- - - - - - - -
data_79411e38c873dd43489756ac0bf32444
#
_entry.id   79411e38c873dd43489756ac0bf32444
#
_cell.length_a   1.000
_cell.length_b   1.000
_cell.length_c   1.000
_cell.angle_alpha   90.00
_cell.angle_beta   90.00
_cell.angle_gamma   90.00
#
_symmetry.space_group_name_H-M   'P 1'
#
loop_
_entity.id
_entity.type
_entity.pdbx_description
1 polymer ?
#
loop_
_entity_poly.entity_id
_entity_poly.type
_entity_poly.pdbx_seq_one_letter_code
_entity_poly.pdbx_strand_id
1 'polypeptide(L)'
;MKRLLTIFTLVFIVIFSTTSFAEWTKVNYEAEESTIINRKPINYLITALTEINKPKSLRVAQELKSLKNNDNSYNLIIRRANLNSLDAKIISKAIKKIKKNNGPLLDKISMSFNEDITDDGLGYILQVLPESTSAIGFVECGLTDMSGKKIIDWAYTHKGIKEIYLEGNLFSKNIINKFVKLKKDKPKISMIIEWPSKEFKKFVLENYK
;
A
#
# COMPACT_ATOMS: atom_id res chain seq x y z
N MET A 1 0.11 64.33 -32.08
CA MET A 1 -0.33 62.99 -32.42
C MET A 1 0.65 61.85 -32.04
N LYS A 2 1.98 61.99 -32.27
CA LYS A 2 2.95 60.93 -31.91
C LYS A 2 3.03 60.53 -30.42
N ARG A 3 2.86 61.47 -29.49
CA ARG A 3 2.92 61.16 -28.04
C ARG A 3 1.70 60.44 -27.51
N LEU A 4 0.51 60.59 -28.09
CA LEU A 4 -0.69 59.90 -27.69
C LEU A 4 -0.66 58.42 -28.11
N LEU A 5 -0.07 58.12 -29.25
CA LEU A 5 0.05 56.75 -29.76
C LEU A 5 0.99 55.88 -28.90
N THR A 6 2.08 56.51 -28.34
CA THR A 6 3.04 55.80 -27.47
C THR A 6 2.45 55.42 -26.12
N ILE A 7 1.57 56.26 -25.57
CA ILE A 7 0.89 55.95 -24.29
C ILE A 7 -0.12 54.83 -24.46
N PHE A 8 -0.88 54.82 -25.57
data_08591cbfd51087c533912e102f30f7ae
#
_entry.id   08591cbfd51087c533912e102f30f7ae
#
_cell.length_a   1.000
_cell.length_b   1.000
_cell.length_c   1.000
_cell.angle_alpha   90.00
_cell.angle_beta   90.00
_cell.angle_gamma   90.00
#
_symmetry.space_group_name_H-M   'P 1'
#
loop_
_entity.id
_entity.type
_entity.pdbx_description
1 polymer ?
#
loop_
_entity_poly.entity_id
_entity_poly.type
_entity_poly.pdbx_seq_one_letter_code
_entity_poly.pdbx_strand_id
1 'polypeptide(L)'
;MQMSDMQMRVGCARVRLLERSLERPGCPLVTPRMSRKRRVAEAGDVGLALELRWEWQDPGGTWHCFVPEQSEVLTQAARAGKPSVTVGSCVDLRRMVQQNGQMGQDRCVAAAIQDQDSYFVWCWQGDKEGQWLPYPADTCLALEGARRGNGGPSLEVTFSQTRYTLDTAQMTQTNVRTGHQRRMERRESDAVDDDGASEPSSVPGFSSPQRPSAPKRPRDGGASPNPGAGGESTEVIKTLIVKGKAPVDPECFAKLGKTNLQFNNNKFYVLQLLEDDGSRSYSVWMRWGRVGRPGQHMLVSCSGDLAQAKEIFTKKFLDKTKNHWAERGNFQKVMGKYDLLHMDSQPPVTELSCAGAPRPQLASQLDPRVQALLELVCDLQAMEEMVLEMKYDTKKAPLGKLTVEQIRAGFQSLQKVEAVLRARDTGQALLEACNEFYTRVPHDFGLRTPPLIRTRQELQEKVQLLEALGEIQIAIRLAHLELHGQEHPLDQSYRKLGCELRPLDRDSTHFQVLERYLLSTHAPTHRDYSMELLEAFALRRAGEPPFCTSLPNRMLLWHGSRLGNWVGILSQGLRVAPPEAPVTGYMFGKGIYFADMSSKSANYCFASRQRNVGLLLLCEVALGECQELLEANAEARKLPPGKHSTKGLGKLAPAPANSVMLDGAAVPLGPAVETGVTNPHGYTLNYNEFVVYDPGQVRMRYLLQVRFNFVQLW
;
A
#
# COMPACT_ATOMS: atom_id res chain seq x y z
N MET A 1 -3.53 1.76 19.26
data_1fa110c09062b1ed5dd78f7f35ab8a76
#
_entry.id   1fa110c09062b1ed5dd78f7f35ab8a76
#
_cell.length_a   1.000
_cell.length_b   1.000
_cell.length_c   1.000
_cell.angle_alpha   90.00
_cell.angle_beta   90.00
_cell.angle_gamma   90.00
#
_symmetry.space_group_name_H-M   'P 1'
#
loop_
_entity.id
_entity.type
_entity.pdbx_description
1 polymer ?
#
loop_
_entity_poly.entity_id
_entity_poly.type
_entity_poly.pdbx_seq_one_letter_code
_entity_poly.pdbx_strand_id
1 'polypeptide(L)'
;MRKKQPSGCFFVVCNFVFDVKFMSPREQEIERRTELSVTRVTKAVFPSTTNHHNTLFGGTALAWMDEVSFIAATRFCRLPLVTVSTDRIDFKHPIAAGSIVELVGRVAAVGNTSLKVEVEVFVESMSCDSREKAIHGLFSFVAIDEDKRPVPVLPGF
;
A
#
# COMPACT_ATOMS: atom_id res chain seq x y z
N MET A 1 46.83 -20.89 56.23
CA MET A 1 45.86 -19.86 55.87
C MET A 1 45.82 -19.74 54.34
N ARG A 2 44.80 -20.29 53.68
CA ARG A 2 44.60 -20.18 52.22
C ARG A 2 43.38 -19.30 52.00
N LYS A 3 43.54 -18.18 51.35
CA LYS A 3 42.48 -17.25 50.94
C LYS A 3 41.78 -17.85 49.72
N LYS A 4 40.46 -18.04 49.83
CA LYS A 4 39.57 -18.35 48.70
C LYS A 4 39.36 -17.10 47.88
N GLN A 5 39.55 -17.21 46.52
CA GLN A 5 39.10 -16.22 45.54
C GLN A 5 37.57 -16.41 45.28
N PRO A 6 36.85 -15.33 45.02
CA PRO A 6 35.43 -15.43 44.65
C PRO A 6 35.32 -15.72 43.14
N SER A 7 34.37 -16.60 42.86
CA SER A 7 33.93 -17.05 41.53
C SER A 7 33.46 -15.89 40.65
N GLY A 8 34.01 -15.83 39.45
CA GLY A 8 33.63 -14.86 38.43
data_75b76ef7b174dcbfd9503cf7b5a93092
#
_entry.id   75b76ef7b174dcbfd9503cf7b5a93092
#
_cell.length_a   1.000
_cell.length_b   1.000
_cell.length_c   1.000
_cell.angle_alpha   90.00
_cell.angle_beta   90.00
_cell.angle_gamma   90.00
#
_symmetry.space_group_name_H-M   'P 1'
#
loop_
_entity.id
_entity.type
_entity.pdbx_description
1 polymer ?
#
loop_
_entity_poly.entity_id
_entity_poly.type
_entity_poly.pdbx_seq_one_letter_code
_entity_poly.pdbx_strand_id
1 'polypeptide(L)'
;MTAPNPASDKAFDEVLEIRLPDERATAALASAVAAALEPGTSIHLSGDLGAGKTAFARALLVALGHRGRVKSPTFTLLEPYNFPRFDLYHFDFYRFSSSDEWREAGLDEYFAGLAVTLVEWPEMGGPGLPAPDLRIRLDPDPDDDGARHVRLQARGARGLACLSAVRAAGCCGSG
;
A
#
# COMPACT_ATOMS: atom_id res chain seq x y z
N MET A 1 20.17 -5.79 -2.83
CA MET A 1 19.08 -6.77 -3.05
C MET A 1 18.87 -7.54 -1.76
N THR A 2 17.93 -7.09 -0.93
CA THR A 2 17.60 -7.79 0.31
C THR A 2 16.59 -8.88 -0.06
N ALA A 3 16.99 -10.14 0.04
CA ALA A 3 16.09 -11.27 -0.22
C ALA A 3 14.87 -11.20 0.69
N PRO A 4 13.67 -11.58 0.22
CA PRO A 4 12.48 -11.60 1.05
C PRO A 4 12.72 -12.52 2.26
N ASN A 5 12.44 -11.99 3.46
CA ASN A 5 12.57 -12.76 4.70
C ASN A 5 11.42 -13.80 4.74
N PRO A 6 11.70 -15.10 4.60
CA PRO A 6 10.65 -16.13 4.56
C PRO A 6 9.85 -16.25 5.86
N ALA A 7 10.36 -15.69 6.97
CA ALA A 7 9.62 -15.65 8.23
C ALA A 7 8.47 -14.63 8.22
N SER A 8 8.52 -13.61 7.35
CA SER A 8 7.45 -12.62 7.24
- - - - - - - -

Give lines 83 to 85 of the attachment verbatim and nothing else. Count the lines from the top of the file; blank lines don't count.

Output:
N MET A 1 -3.53 1.76 19.26
data_1fa110c09062b1ed5dd78f7f35ab8a76
#